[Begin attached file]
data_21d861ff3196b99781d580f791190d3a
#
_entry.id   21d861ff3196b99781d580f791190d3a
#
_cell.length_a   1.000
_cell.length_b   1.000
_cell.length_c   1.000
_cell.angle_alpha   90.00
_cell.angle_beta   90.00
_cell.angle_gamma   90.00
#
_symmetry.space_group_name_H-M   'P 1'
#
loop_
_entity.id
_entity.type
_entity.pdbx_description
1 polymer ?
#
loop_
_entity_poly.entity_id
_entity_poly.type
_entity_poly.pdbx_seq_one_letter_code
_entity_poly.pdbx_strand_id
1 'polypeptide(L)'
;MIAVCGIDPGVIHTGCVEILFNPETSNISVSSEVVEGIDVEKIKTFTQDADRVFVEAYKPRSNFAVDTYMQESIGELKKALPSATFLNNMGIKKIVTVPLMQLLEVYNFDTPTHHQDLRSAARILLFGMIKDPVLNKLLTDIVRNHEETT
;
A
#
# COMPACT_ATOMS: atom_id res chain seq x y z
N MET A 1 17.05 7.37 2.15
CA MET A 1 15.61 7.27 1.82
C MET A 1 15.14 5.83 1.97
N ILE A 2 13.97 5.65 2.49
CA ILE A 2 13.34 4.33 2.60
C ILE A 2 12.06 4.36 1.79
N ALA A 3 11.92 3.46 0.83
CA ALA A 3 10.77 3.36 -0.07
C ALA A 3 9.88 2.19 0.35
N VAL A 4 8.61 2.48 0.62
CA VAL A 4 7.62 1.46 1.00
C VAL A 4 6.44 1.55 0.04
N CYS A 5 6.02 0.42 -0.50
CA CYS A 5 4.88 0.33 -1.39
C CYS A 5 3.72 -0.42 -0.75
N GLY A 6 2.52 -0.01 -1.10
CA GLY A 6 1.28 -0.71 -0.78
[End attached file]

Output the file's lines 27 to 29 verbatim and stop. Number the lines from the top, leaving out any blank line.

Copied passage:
;
A
#